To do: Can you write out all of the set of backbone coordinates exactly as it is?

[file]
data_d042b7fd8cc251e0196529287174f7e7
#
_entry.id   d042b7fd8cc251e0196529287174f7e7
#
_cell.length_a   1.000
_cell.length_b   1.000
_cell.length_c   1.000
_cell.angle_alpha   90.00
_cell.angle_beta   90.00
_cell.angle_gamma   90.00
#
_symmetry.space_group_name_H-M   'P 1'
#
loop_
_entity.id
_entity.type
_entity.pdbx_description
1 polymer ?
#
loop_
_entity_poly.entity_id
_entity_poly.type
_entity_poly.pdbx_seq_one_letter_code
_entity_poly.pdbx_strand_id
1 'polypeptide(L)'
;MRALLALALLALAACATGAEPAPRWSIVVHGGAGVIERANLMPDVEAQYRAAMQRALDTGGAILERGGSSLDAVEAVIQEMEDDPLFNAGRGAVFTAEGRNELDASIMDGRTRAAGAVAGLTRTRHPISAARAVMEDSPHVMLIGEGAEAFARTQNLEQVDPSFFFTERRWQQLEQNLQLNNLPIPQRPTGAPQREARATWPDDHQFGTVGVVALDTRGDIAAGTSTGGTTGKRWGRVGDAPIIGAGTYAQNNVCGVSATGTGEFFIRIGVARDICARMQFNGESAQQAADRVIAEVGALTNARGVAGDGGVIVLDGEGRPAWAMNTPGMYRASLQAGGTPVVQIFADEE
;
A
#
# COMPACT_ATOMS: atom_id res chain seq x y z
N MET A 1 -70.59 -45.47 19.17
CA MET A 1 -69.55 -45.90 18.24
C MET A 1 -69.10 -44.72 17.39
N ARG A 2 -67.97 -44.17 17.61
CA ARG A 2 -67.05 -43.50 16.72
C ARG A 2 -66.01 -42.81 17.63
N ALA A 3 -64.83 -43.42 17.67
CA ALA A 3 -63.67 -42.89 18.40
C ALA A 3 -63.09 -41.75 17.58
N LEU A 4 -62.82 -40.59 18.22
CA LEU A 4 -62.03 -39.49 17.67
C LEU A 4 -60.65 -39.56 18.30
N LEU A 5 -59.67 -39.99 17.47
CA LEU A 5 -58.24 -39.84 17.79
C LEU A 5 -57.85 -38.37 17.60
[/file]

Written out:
data_d042b7fd8cc251e0196529287174f7e7
#
_entry.id   d042b7fd8cc251e0196529287174f7e7
#
_cell.length_a   1.000
_cell.length_b   1.000
_cell.length_c   1.000
_cell.angle_alpha   90.00
_cell.angle_beta   90.00
_cell.angle_gamma   90.00
#
_symmetry.space_group_name_H-M   'P 1'
#
loop_
_entity.id
_entity.type
_entity.pdbx_description
1 polymer ?
#
loop_
_entity_poly.entity_id
_entity_poly.type
_entity_poly.pdbx_seq_one_letter_code
_entity_poly.pdbx_strand_id
1 'polypeptide(L)'
;MRALLALALLALAACATGAEPAPRWSIVVHGGAGVIERANLMPDVEAQYRAAMQRALDTGGAILERGGSSLDAVEAVIQEMEDDPLFNAGRGAVFTAEGRNELDASIMDGRTRAAGAVAGLTRTRHPISAARAVMEDSPHVMLIGEGAEAFARTQNLEQVDPSFFFTERRWQQLEQNLQLNNLPIPQRPTGAPQREARATWPDDHQFGTVGVVALDTRGDIAAGTSTGGTTGKRWGRVGDAPIIGAGTYAQNNVCGVSATGTGEFFIRIGVARDICARMQFNGESAQQAADRVIAEVGALTNARGVAGDGGVIVLDGEGRPAWAMNTPGMYRASLQAGGTPVVQIFADEE
;
A
#
# COMPACT_ATOMS: atom_id res chain seq x y z
N MET A 1 -70.59 -45.47 19.17
CA MET A 1 -69.55 -45.90 18.24
C MET A 1 -69.10 -44.72 17.39
N ARG A 2 -67.97 -44.17 17.61
CA ARG A 2 -67.05 -43.50 16.72
C ARG A 2 -66.01 -42.81 17.63
N ALA A 3 -64.83 -43.42 17.67
CA ALA A 3 -63.67 -42.89 18.40
C ALA A 3 -63.09 -41.75 17.58
N LEU A 4 -62.82 -40.59 18.22
CA LEU A 4 -62.03 -39.49 17.67
C LEU A 4 -60.65 -39.56 18.30
N LEU A 5 -59.67 -39.99 17.47
CA LEU A 5 -58.24 -39.84 17.79
C LEU A 5 -57.85 -38.37 17.60